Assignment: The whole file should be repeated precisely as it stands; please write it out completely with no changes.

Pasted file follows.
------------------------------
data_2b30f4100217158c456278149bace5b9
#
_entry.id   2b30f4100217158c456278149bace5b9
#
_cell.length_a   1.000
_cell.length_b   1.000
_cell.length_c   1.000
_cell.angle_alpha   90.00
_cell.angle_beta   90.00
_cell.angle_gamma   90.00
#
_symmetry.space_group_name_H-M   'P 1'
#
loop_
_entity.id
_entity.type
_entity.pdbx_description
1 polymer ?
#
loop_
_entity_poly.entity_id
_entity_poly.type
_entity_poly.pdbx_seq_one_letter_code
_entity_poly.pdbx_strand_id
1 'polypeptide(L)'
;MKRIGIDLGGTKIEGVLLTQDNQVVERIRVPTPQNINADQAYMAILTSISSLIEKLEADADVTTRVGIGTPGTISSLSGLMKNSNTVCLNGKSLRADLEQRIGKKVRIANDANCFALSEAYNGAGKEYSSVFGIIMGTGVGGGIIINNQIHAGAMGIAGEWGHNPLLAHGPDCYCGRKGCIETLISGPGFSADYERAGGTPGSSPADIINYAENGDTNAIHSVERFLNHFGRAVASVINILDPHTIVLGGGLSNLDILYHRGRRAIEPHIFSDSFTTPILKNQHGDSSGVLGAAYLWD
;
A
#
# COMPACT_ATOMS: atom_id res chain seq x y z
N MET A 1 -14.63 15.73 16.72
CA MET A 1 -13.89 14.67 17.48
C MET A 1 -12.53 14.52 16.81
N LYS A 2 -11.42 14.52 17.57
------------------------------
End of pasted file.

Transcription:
data_2b30f4100217158c456278149bace5b9
#
_entry.id   2b30f4100217158c456278149bace5b9
#
_cell.length_a   1.000
_cell.length_b   1.000
_cell.length_c   1.000
_cell.angle_alpha   90.00
_cell.angle_beta   90.00
_cell.angle_gamma   90.00
#
_symmetry.space_group_name_H-M   'P 1'
#
loop_
_entity.id
_entity.type
_entity.pdbx_description
1 polymer ?
#
loop_
_entity_poly.entity_id
_entity_poly.type
_entity_poly.pdbx_seq_one_letter_code
_entity_poly.pdbx_strand_id
1 'polypeptide(L)'
;MKRIGIDLGGTKIEGVLLTQDNQVVERIRVPTPQNINADQAYMAILTSISSLIEKLEADADVTTRVGIGTPGTISSLSGLMKNSNTVCLNGKSLRADLEQRIGKKVRIANDANCFALSEAYNGAGKEYSSVFGIIMGTGVGGGIIINNQIHAGAMGIAGEWGHNPLLAHGPDCYCGRKGCIETLISGPGFSADYERAGGTPGSSPADIINYAENGDTNAIHSVERFLNHFGRAVASVINILDPHTIVLGGGLSNLDILYHRGRRAIEPHIFSDSFTTPILKNQHGDSSGVLGAAYLWD
;
A
#
# COMPACT_ATOMS: atom_id res chain seq x y z
N MET A 1 -14.63 15.73 16.72
CA MET A 1 -13.89 14.67 17.48
C MET A 1 -12.53 14.52 16.81
N LYS A 2 -11.42 14.52 17.57